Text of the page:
Bringing Germany’s Bürgerenergie to New Regions in Europe
This project aims to ensure an ambitious implementation of the European Clean Energy Package’s (CEP) new provisions in support of community energy, harnessing them as a tool to promote public renewable energy initiatives in the energy systems of Hungary and Spain in particular.
09/18 - 05/21
Cities, towns and municipalities, EU Institutions, Governments, Regional governments
- Friends of the Earth Spanien (AdT)
- Friends of the Earth Ungarn (MTVSZ)
The Renewable Energy Directive and the Electricity Market Directive both contain articles that specifically recognise the rights of and give rights to community energy projects to produce, store and sell their own energy.
This project provides local environmental and community groups and municipal stakeholders in Hungary and Spain with information on the provisions of the CEP and the potential of community energy, enabling them to start projects locally and reach out to national and local decision-makers.
Additionally, the project builds the capacity of national, regional and local decision-makers to implement legislative changes for communities in their country or region, which may include the removal of barriers.
The project keeps relevant European decision-makers informed about the situation of community energy and the progress made in implementing the CEP, enabling them to better support the project countries in their work to establish enabling environments for community energy. Mentoring and the twinning of community energy projects enhance the exchange of best practice and skills across Europe and support the development of national working groups in Hungary and Spain that are linked to the growing European Community Energy Coalition.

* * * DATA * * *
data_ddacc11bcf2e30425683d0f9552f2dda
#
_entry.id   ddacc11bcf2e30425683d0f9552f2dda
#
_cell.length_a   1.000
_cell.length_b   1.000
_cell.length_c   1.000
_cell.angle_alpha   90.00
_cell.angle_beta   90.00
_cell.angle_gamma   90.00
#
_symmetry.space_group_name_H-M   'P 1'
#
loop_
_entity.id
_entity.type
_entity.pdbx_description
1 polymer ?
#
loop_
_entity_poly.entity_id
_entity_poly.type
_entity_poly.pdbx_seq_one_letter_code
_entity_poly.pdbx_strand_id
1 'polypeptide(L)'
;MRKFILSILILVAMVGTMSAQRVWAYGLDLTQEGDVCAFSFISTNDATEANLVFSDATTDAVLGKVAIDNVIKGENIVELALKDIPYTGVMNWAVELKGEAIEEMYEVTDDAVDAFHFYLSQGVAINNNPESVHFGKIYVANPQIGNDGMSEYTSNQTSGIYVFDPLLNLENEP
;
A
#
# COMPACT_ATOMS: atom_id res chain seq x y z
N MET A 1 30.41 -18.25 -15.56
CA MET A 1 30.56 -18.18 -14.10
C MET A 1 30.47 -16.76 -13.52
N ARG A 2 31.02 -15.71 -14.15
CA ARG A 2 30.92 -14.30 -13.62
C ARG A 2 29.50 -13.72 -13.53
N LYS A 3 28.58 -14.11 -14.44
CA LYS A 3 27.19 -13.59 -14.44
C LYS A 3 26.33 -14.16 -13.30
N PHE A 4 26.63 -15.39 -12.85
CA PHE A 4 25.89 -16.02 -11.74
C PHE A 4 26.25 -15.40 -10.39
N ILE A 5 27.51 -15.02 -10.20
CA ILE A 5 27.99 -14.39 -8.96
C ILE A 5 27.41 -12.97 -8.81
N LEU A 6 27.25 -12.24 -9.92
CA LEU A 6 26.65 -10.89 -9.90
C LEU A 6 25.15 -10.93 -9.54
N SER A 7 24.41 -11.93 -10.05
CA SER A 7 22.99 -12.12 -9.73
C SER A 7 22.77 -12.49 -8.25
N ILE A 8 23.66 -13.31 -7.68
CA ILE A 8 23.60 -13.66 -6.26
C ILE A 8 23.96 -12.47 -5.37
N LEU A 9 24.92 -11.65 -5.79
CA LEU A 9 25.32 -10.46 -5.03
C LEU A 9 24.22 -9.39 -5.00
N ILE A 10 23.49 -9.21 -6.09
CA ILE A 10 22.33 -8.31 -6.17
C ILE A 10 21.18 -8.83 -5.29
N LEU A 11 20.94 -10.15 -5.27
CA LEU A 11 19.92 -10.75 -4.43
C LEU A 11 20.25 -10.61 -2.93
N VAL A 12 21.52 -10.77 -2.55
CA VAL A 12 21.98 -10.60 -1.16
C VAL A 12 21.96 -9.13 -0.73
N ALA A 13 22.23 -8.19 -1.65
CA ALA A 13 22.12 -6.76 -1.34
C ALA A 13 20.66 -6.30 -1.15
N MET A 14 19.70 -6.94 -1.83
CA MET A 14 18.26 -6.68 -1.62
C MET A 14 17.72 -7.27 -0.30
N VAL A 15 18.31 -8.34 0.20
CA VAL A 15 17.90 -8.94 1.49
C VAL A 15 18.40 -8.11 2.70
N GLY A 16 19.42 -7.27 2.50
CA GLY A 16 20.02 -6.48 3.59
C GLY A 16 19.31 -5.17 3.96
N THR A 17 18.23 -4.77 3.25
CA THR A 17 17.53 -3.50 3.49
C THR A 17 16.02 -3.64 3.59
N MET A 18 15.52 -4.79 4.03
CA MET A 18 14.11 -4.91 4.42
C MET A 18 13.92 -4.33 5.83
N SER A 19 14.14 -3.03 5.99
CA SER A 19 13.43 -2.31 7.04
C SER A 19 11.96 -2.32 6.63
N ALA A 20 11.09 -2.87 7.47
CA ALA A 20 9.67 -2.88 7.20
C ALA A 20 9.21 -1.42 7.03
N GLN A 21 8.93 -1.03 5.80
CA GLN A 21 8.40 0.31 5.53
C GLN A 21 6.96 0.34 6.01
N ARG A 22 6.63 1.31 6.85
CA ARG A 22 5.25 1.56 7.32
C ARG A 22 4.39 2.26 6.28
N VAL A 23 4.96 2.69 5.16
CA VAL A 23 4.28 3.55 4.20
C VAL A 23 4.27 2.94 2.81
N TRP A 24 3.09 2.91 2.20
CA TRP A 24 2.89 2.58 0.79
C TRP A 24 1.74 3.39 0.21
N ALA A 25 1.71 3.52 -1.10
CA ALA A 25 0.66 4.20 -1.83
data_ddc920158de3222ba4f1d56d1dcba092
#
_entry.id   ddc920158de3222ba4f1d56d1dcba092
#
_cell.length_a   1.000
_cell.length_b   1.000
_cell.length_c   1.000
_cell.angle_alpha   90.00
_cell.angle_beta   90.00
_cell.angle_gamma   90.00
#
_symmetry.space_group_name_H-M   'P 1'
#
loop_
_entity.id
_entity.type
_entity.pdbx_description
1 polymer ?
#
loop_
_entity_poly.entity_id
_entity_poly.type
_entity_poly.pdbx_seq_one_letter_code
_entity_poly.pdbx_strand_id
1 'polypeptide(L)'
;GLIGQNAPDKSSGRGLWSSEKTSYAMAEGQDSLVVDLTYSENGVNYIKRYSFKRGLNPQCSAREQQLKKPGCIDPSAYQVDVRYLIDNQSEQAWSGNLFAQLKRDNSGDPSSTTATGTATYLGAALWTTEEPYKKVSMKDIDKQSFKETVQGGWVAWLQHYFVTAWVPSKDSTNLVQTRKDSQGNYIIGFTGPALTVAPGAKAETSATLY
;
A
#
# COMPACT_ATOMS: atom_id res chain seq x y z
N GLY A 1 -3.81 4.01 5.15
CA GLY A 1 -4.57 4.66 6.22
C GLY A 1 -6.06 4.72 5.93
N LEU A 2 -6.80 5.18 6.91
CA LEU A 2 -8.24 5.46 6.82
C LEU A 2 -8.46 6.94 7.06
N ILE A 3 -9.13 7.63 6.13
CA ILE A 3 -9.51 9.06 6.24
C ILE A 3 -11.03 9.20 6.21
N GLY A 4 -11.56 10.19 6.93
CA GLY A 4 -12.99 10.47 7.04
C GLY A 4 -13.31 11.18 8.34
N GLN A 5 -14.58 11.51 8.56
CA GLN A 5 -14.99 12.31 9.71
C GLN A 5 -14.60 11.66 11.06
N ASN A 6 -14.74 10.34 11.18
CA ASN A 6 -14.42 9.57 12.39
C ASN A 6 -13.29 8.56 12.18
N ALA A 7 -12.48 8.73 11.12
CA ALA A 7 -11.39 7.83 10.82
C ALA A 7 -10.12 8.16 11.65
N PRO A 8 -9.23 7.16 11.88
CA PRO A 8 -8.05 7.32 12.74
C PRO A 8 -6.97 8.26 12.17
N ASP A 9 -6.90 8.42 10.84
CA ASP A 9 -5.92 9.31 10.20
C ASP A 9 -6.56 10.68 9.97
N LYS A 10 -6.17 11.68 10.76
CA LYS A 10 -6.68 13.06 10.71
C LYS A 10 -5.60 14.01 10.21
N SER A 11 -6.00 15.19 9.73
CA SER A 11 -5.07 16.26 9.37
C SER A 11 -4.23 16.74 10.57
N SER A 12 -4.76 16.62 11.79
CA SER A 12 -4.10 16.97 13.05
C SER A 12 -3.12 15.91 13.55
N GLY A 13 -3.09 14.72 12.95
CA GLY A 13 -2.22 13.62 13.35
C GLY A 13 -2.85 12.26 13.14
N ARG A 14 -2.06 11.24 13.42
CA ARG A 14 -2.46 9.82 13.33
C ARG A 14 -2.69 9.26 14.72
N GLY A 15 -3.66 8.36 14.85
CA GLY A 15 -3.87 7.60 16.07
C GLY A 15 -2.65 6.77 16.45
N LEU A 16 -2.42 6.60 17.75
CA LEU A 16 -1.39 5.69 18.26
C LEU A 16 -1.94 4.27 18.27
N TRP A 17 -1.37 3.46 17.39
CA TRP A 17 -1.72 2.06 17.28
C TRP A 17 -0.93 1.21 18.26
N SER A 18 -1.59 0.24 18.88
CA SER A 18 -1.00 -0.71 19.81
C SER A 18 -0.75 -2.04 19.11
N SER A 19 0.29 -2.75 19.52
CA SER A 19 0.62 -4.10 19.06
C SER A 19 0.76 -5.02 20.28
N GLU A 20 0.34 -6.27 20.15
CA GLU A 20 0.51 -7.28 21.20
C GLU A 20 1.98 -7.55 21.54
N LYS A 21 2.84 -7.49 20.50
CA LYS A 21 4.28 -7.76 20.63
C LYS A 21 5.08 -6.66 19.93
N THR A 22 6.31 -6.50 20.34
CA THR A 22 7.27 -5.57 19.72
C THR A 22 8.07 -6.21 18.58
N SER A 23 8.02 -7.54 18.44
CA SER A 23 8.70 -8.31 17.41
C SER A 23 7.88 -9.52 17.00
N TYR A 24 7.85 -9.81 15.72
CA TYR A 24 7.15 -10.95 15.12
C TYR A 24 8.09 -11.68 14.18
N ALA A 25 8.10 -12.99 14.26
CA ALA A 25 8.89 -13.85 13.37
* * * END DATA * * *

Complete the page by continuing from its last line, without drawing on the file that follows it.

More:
Furthermore, the project ensures a Europe-wide exchange of knowledge and experience on best practices through the mentoring of citizen energy projects and the promotion of partnerships between individual energy cooperatives. In this context, national working groups are being established in Hungary and Spain, linked to the ever-growing European energy coalition.
European countries such as Germany, Denmark and, in part, Belgium have demonstrated the potential of community energy and the central role of citizen participation in the Energiewende (energy transition). Most EU Member States lack enabling legal frameworks, which impedes the development of many projects. In Hungary, as in many of the countries of Central Eastern Europe, community energy is not widespread and only a few pilot projects exist. In Spain, the retroactive changes made to electricity regulations have affected renewables and community ownership and brought the momentum that once existed in these areas to a halt. However, with the implementation of the CEP there is a window of opportunity to change this.